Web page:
Warhol: the Flatness of Fame

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THANK YOU all for being here this brisk March afternoon. I’d like to thank the GRAM for the invitation to speak in conjunction with such a wonderful exhibition, and especially Jean Boot for all of her diligent coordination on my behalf. (There are 3 parts to my presentation. First, a virtual tutorial on the process of screen-printing; secondly, a discussion of the formal and conceptual potential inherent to printmaking, and the way in which Warhol expertly exploited that potential. Finally, I will conclude with an actual demonstration of screen-printing in the Museum’s basement studio.) In coming weeks, you’ll have an opportunity to hear much more about the cultural-historical context for Andy Warhol’s work from two exceptional area scholars, beginning next Friday evening with a lecture by my colleague at GV, Dr. Kirsten Strom, and on _______ Susan Eberle of Kendall College of Art & Design. As Jean indicated in her introduction, I teach drawing and printmaking at GVSU. In other words, I’m approaching Warhol’s work very much as a studio artist. As a printmaker in particular, I’m predisposed to note the large degree (great extent?) to which the innate characteristics of the medium – in this case screen-printing - enable and inform the meaning of Warhol’s work. At the outset of each printmaking course I teach at Grand Valley, I provide students a brief overview of the social history of the print; I divulge its rich heritage in the service of dispensing and preserving our (collected cultural discourse, from…) verbal and pictorial languages, knowledge and history, cultural discourse, from ancient scripture to textile design to political critique. In addition I cite the formal qualities specific to the print – multiplicity, mutability, and its recombinant capabilities. I open with this background as a means of framing the work students will produce in the course. I’d like to provide a similar overview here, as a means of framing the work of Warhol, which is so richly informed by the native characteristics of his processes. As the expression goes: the medium is the message; form and content are inseparable. First I offer a brief tutorial on the process of screen-print, in the hopes of providing a bit of context and a richer appreciation for the images/discussion to follow. (“With silk-screening, you pick a photograph, blow it up, transfer it in glue onto silk, and then roll ink across so that the ink goes through the silk but not through the glue.”) The Imagery Warhol screen-printed images onto canvas in the early 1960s, and he began simultaneously to translate this technique to printing on paper. His subjects related directly to his paintings of the same period: James Cagney, the Race Riots, and Ambulance Disasters. These works on paper were printed in monochromatic tones and screened in a method that retained the graininess and immediacy of the mass media images on which they were based. Warhol considered these works to be unique drawings. Changes in the ink saturation and/or in the composition during the printing process created variations in each work. Screen-printing was ideally suited to Warhol in two distinct ways: First - technically, it allows him to harvest images from a vast bounty of sources. Secondly - he fittingly adapted a “low culture”, commercial process for the production of images chronicling life in celebrity-crazed, consumer-driven, Post-War America. One of the well-known strategies of Pop Artists - Warhol and Lichtenstein, among them - was their appropriation of the visual characteristics of mechanical reproduction (which you can see clearly here in Lichtenstein’s Ben Day dots pattern. Warhol went further than borrowing the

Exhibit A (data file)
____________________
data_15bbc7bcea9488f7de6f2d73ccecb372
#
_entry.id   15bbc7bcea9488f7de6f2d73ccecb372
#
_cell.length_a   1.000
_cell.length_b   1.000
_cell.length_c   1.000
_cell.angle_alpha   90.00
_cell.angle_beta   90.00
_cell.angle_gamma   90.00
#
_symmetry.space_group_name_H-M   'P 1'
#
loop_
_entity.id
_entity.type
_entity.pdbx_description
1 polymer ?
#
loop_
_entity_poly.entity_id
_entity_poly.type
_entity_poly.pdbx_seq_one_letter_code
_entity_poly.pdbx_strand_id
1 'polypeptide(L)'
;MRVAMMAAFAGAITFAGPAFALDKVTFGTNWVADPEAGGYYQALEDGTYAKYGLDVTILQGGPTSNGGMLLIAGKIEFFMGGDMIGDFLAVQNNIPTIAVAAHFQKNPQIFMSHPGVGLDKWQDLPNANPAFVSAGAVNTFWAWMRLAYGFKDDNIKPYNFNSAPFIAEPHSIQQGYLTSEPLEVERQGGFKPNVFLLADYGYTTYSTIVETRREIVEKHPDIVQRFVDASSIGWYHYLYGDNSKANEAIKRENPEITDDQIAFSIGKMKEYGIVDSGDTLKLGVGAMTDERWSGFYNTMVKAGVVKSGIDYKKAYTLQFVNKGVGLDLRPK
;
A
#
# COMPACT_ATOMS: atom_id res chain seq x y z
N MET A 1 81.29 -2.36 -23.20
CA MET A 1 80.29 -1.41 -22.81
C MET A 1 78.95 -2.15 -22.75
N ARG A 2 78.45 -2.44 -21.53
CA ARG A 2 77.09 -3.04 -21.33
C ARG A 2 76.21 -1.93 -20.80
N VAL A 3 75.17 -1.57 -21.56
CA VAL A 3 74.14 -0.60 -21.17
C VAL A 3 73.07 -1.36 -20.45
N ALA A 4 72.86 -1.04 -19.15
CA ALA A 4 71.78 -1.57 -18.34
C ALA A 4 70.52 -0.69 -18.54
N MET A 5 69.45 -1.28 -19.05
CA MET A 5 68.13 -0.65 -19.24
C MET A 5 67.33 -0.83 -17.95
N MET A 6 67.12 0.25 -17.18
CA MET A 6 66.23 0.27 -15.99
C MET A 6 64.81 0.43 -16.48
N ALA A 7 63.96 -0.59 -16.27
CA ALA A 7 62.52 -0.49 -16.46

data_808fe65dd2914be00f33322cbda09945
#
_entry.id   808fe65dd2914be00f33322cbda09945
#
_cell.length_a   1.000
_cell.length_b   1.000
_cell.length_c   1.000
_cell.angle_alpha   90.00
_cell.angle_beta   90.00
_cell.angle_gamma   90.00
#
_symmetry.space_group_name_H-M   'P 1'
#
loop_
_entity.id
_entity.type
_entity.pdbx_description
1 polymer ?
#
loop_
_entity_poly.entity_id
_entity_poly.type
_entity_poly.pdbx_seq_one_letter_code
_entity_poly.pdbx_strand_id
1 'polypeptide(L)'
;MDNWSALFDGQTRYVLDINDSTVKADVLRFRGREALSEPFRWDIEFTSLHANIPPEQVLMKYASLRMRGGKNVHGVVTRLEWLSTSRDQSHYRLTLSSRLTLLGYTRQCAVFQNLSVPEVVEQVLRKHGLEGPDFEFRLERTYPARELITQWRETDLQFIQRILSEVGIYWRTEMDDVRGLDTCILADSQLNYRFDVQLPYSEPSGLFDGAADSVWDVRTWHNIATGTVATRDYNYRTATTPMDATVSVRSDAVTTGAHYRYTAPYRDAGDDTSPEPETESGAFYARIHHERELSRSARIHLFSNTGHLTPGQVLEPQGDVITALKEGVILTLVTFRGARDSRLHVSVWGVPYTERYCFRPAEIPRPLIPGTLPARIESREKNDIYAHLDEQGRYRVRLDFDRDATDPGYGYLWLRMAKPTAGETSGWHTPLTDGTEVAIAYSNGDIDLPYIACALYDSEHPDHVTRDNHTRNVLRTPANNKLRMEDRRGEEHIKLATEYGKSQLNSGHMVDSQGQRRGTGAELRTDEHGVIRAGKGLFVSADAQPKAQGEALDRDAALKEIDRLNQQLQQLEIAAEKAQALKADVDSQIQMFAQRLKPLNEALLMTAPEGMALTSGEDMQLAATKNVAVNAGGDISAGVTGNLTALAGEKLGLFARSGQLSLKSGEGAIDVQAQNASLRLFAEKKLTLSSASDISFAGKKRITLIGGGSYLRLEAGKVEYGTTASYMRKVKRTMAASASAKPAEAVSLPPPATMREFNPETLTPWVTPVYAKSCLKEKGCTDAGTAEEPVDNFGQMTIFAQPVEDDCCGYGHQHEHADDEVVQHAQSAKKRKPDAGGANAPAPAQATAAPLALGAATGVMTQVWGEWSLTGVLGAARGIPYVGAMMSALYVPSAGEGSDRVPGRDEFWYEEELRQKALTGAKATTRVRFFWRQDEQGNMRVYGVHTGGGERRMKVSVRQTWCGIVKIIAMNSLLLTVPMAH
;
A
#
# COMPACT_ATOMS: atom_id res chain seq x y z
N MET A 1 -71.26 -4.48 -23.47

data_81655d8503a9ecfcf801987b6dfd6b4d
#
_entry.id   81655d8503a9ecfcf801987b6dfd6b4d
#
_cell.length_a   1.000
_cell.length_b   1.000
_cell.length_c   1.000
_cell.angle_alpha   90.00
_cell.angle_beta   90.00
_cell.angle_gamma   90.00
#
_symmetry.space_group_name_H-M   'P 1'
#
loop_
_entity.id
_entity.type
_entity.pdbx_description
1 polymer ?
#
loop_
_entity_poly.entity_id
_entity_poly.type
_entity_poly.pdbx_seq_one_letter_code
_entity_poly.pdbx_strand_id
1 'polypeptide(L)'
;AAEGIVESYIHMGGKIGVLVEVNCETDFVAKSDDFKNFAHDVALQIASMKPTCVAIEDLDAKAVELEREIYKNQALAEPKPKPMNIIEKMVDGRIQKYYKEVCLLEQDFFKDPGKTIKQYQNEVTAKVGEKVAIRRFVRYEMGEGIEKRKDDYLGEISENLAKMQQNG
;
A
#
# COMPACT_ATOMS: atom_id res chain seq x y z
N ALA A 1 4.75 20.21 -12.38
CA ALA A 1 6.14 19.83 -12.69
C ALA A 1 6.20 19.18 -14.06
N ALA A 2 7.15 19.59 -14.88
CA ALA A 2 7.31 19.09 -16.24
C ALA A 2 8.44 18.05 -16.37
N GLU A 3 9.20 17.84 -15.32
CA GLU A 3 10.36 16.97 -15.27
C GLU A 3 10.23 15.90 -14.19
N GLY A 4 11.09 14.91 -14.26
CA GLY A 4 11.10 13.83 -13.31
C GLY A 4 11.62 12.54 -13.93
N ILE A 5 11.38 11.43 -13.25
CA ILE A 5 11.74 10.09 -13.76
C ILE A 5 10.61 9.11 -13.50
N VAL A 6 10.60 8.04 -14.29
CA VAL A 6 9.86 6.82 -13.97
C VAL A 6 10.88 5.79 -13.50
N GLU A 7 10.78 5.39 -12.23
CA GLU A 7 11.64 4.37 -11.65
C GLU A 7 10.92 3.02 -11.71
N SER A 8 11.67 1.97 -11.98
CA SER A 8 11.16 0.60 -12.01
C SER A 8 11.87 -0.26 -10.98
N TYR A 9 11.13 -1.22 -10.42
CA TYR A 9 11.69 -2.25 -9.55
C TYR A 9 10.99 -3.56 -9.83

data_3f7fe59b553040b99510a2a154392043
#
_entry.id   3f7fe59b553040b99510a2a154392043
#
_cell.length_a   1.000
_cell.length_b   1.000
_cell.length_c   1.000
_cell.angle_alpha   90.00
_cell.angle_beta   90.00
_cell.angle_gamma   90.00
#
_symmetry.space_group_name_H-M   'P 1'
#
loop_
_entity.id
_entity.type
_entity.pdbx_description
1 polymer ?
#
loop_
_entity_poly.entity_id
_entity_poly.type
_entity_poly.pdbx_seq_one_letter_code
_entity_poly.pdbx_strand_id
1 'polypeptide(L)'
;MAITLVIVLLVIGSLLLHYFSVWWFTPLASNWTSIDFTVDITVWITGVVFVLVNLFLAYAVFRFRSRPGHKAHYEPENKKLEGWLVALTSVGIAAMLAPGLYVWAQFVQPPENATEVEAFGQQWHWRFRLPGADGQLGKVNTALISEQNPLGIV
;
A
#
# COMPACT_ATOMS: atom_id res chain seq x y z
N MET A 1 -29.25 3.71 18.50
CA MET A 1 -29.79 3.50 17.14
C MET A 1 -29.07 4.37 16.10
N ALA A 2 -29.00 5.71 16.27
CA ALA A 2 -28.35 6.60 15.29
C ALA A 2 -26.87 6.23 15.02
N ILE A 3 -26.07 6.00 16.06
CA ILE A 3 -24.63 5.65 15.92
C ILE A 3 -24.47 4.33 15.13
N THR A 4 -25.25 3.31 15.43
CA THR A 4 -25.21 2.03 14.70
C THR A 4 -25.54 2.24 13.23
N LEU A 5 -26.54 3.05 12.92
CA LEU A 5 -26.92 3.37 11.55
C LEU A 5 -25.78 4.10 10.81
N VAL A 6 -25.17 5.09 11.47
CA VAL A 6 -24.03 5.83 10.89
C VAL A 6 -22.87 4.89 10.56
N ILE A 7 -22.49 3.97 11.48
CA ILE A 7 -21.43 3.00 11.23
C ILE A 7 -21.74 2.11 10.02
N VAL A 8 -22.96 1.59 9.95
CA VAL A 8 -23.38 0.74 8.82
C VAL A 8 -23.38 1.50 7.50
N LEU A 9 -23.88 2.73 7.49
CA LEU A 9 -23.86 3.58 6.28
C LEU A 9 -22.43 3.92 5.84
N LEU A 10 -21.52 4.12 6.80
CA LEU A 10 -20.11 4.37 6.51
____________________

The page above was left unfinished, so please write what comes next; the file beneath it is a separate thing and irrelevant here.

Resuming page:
language, employing the means of commercial printing itself. As of the 1930s, screen-printing was a widely-practiced process for the printing of posters, t-shirts, and other graphics in the US. In other words, Warhol chose this medium for its associations with the culture of...
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